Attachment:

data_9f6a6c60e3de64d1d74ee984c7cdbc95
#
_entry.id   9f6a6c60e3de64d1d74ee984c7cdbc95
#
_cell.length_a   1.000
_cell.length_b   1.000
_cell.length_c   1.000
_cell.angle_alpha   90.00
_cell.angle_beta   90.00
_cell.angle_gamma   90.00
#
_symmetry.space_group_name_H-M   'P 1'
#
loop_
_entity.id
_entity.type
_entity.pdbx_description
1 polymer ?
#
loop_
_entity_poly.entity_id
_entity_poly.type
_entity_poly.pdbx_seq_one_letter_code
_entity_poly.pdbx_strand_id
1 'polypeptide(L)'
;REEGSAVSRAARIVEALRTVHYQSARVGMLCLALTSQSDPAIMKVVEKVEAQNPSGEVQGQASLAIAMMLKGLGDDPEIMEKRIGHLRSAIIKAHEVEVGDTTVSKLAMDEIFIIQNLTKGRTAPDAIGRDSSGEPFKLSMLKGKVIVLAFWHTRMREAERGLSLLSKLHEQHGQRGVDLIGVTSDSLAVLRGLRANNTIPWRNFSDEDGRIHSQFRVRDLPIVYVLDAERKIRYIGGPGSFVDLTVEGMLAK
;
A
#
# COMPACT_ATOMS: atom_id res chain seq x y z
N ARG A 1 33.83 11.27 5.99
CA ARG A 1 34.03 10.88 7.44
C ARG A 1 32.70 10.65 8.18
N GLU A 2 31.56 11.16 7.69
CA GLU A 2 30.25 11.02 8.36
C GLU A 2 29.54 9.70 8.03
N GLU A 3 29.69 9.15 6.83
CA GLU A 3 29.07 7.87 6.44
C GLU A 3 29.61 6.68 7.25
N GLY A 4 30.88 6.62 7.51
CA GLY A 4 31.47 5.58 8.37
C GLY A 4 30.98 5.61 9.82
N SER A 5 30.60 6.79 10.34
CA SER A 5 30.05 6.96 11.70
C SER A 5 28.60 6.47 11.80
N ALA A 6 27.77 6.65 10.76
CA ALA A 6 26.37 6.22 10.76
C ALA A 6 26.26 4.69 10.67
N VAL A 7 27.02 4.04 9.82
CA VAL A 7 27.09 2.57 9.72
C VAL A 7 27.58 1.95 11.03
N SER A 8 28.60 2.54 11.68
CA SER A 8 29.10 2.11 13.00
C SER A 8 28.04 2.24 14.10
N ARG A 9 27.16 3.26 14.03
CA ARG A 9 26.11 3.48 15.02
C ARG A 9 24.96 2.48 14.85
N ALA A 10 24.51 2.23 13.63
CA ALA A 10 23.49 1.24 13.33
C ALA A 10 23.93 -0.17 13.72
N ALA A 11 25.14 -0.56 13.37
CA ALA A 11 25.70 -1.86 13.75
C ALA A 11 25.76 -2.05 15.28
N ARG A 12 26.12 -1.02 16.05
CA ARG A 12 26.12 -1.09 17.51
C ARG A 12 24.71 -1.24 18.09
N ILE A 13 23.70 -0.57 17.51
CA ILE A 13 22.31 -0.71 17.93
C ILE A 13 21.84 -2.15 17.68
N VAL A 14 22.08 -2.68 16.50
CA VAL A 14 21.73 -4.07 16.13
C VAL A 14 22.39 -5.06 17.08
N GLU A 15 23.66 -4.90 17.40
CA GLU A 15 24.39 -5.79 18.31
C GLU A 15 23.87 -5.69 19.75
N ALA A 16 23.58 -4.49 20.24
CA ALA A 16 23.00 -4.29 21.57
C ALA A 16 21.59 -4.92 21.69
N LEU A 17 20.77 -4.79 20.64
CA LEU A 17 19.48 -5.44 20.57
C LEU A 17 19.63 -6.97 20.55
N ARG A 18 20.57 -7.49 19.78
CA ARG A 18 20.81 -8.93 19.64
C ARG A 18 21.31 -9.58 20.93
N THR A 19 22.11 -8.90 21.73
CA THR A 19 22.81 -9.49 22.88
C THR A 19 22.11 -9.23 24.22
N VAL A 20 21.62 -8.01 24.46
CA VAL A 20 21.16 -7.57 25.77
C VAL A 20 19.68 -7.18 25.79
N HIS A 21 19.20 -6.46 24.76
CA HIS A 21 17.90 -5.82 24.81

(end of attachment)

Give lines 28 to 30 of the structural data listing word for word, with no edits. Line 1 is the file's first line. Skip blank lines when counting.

A
#
# COMPACT_ATOMS: atom_id res chain seq x y z